Today, President Obama won the 2009 Nobel Peace Prize. Hmm. Award nominations closed on February 1, 2009, only weeks after he was sworn into office. How in the world does this happen?
Nobel Committee chairman Thorbjoern Jagland stated that “He got the prize because he has been able to change the international climate.” Wow, so in two weeks, Obama was able to change the entire international climate? I hardly think so.
While this accolade is turning out to have mixed feelings from everyone—just type in “obama nobel peace prize joke” into any search engine—what’s even more disturbing is the trend in our culture to reward people for potential, not performance.
Michael Jordan and Charles Barkley talked about this same issue on Oprah a couple of years ago, in regards to the NBA. Check out this 1:23 clip (YouTube)
What’s most disturbing about this is not that NBA, NFL and now political players are being rewarded based on potential, but that it’s molding our psyche’s to value and expect the same for us. This is an infection that will know no limitations.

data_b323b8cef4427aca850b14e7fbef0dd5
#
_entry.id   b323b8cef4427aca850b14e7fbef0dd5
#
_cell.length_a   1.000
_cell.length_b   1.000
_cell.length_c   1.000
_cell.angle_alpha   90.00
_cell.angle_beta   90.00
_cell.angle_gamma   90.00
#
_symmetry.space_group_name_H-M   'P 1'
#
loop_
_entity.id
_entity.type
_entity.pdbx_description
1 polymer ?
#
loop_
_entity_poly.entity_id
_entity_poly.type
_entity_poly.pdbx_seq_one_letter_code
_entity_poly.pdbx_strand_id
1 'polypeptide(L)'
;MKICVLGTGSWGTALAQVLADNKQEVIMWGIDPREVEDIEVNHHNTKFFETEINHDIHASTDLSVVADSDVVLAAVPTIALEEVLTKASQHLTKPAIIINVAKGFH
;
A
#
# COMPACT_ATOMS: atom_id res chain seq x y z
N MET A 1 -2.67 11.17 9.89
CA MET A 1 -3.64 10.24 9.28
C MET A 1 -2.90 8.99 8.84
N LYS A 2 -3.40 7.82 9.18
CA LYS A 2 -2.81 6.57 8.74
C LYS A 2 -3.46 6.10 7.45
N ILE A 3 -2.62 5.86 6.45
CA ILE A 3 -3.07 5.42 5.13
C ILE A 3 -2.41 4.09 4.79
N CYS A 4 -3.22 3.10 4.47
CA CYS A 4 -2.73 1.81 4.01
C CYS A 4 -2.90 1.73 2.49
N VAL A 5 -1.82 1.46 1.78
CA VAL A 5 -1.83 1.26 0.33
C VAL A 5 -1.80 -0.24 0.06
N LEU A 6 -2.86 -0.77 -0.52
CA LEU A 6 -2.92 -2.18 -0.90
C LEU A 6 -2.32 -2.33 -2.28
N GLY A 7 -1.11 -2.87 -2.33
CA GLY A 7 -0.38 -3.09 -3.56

Yesterday, I was talking to a good friend about the traits versus the character of leadership. Traits are things that we can mimmick. Character is molded by experience.
Perhaps the parrallels are the same?
Oprah asked Michael Jordan if part of the reason why LeBron and others get these massive deals based on potential are because of his, and others, successes. Of course they are. Michael Jordan showed us what skill and talent look like and when others come a long that are able to exhibit those same traits, they are immediately rewarded as if they can execute at the same level.
During a recent Sunday Night Football game, the announcers were talking about Brett Favre’s success. They stated that when he first started in the NFL he would throw 3000-5000 passes a day. Today, he only has to throw 50-60.
In a previous post, I talked about the 10,000 hour theory; that you can’t become a master of anything until you’ve invested at least 10,000 hours into practicing your skill.
Truth of the matter is this, while people may possess the traits of leadership, skill or experience, until they have invested a significant amount of time into practicing it, rewarding people based on potential does more damage than good.
Oprah asks Michael Jordan if paying kids based off of potential was bad and Jordan responded by saying “…it sets [a] bad work ethic. When you get something so easily, you’re not going to work as hard.”
I couldn’t agree more.
So, Mr. President, congratulations on accepting an award based on your potential. I only hope that you can live up to your own hype.